On the morning after election day in 2016, millions of New Yorkers woke up blinking in disbelief that a man they long considered a clown was running the country. Now, by sucking the spotlight away from Manhattan, Trump has gotten his revenge on the New York media.

But the Trump effect is even stronger than that. Much of the decline in the quantity of regular New York media reporting can be traced to two sources: the Observer and Gawker. The Observer is a shell of its former self, due to mismanagement by Jared Kushner, now a close Trump adviser. And Gawker no longer exists, due to a lawsuit funded by Peter Thiel, a prominent Trump backer.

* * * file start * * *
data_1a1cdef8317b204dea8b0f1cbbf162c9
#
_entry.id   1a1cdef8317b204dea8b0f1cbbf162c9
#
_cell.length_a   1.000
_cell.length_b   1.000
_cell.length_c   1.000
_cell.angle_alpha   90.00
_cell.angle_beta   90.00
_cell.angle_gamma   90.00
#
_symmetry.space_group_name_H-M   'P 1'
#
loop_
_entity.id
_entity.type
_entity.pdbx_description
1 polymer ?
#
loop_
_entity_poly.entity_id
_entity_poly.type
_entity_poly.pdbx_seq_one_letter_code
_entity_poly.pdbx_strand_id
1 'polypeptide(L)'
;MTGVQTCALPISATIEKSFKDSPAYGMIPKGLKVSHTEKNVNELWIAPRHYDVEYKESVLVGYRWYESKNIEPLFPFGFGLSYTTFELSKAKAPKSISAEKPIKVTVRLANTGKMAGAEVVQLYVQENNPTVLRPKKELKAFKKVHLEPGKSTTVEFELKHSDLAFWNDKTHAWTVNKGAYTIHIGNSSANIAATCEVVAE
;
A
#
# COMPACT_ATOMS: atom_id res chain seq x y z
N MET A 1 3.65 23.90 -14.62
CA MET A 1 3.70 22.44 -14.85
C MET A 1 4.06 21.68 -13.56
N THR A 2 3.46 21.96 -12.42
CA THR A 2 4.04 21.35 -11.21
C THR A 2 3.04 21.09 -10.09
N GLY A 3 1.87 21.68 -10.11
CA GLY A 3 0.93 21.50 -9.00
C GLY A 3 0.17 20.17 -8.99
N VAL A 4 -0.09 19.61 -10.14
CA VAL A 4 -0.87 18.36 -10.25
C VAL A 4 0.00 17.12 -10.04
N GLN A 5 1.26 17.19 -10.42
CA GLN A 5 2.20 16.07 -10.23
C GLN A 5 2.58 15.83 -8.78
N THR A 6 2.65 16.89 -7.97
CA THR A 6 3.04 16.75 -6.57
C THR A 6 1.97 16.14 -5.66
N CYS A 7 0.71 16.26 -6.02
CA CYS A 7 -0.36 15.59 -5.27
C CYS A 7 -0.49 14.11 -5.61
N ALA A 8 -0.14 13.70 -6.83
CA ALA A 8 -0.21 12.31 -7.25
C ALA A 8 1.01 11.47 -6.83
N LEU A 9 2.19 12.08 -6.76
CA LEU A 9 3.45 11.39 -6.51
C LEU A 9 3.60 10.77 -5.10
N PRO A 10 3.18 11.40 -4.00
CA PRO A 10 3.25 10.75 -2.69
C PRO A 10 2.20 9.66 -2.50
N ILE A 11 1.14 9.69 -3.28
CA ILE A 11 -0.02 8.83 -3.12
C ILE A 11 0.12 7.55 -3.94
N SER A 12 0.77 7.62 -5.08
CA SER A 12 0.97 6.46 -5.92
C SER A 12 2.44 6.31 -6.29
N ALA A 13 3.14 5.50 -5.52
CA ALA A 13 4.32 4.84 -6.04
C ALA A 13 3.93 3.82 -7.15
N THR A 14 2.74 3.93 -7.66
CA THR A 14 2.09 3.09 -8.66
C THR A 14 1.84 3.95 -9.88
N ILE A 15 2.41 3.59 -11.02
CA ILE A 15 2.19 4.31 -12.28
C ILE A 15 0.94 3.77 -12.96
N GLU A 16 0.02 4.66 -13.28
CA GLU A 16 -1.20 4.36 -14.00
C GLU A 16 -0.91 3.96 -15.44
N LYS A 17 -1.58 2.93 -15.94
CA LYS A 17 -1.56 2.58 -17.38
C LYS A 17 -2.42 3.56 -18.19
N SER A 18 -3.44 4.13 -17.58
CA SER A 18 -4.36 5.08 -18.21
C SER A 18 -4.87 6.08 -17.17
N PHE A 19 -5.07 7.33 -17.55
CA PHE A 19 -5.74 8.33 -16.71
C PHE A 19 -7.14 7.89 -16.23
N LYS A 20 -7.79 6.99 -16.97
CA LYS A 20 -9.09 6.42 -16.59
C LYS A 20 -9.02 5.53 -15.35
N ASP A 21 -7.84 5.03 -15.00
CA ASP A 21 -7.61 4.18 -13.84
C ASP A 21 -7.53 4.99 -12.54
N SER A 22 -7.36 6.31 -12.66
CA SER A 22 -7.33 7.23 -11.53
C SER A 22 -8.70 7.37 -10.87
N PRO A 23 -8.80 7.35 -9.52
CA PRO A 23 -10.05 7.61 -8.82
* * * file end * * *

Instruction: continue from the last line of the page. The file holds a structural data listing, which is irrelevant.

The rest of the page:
At the very least, New York reporters can say to our friends in Washington: this is your problem now.

Hamilton Nolan is CJR's public editor for the Washington Post.